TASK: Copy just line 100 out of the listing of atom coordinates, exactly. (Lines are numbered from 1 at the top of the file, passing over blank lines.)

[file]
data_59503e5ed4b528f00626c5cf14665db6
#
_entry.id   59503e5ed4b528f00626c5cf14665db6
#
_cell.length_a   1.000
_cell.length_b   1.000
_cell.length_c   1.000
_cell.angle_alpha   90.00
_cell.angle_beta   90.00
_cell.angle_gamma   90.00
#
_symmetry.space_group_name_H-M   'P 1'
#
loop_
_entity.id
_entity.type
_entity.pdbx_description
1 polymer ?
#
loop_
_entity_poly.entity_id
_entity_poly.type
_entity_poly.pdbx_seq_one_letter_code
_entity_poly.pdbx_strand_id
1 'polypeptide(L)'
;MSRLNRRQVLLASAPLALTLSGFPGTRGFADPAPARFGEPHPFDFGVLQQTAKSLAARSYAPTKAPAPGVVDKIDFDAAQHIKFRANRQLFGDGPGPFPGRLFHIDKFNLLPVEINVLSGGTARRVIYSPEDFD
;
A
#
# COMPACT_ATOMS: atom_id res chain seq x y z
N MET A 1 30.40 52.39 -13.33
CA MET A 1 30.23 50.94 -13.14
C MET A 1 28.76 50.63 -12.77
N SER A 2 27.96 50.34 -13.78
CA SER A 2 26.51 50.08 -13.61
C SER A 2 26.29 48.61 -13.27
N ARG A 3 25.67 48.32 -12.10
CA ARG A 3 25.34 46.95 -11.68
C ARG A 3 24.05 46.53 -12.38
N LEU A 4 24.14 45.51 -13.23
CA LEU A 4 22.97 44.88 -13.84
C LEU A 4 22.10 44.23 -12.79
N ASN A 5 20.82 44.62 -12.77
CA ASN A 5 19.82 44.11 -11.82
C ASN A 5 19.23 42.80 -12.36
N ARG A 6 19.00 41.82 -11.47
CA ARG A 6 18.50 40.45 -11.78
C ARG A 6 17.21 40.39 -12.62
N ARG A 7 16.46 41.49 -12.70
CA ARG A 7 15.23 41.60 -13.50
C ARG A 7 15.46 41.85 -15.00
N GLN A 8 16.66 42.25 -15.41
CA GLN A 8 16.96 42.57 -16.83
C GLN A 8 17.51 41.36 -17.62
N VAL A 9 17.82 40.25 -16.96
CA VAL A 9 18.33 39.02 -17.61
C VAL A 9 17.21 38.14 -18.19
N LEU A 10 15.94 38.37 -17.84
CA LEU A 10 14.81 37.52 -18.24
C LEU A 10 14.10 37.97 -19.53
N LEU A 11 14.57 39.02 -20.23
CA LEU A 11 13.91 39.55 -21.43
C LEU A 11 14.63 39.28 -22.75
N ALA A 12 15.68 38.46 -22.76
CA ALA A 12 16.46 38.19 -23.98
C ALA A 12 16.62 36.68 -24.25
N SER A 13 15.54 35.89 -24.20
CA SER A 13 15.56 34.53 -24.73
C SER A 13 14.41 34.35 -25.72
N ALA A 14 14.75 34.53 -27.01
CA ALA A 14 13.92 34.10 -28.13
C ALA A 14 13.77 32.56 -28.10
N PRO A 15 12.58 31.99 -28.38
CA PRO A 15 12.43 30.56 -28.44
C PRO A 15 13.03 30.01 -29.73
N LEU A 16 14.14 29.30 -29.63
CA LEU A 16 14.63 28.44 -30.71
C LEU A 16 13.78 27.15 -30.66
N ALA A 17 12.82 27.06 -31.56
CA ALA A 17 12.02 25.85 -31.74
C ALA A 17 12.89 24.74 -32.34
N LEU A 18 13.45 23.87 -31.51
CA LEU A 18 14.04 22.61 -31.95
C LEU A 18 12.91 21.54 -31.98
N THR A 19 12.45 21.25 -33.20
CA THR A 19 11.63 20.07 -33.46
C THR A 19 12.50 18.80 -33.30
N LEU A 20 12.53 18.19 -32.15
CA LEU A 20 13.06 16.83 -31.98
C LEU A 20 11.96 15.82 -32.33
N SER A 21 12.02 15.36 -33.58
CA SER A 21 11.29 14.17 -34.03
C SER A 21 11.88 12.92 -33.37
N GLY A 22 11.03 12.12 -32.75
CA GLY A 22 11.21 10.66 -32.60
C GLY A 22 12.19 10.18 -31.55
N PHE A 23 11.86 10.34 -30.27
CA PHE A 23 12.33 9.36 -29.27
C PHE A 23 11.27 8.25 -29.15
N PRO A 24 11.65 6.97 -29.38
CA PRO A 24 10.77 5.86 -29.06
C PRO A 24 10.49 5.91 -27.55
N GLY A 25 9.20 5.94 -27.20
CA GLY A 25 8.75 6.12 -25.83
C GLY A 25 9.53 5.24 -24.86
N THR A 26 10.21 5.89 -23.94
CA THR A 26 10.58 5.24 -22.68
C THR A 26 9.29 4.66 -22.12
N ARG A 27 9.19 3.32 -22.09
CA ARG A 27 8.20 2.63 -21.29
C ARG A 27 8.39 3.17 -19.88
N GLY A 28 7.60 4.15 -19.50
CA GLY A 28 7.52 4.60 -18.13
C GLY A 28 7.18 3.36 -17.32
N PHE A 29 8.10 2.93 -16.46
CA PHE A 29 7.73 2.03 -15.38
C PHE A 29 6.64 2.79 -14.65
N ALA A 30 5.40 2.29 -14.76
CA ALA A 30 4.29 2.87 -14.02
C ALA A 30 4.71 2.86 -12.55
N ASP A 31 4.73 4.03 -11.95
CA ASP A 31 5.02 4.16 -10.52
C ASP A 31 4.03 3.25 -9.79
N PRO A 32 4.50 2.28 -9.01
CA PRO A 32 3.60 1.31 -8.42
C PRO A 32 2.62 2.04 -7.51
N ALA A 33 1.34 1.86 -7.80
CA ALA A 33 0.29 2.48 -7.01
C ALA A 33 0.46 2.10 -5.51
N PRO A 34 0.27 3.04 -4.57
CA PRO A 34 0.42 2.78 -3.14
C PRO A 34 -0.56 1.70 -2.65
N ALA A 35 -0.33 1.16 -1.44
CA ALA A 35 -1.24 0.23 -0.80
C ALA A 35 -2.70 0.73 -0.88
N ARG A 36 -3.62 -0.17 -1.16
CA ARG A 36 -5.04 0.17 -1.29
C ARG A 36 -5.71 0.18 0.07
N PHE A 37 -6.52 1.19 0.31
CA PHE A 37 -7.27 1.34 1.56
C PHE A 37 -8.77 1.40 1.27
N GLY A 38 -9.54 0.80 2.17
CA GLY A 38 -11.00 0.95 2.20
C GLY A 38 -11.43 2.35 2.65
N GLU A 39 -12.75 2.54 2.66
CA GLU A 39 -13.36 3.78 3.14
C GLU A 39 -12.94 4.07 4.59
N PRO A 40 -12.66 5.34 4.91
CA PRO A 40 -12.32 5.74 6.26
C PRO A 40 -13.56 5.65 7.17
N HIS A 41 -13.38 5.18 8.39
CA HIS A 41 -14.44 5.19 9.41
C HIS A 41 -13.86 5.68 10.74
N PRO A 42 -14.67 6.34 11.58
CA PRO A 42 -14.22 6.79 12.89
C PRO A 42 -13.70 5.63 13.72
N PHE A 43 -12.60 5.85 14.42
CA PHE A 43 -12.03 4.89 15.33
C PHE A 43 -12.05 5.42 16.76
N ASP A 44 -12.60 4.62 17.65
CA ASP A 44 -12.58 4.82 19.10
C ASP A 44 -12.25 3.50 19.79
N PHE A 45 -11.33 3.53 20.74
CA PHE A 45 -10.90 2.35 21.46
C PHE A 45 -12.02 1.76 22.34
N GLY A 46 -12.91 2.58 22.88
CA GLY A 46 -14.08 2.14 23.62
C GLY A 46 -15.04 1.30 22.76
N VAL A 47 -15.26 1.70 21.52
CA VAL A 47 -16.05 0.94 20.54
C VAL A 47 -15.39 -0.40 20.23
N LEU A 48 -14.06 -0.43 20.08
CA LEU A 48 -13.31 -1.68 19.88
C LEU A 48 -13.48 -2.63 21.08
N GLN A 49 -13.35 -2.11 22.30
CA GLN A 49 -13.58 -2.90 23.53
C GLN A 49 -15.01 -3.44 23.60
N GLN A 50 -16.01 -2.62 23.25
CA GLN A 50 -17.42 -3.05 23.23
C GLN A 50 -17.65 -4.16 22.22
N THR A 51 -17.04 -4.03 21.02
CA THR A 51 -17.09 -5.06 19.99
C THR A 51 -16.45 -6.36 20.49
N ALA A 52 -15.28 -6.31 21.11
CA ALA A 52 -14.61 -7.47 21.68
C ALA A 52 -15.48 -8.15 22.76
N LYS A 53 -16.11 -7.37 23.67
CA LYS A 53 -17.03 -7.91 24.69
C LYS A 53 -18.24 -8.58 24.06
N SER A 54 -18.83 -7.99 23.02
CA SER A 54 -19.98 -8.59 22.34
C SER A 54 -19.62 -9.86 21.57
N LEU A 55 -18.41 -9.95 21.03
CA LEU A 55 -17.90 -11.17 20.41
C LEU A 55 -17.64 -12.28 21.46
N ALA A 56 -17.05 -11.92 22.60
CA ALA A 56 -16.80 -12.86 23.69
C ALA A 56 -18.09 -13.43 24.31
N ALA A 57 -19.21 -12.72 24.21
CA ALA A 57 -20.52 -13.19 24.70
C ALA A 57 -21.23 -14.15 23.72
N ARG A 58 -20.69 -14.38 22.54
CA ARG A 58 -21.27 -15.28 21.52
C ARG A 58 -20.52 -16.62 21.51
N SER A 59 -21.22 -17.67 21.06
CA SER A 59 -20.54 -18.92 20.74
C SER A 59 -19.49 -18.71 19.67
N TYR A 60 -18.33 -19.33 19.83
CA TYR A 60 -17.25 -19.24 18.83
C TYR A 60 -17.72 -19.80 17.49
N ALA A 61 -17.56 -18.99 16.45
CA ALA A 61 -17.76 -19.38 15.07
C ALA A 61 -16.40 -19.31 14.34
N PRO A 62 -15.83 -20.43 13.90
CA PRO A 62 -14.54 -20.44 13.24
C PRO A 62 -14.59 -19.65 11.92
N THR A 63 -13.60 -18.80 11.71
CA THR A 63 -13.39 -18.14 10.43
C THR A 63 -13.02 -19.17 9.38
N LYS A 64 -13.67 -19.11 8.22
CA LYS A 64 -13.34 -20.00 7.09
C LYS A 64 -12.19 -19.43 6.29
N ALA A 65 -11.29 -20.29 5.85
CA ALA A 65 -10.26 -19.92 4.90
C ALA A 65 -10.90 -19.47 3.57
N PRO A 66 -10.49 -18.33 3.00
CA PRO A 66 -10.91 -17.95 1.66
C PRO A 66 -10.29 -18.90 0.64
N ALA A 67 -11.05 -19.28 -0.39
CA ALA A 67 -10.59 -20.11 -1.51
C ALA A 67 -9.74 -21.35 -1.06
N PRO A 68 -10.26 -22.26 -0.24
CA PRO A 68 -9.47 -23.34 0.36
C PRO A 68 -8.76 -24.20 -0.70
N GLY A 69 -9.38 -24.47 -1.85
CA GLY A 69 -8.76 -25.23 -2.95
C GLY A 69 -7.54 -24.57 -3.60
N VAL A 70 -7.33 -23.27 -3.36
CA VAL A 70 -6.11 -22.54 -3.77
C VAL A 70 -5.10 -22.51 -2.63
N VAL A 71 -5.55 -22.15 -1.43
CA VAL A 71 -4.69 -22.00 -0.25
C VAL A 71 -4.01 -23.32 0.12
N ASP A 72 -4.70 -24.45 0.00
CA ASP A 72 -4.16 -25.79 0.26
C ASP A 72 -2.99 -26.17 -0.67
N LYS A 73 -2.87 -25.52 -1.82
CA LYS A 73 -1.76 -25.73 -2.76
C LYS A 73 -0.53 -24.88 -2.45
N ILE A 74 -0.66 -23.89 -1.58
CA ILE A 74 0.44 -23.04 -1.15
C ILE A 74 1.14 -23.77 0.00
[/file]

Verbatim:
N PRO A 24 11.65 6.97 -29.38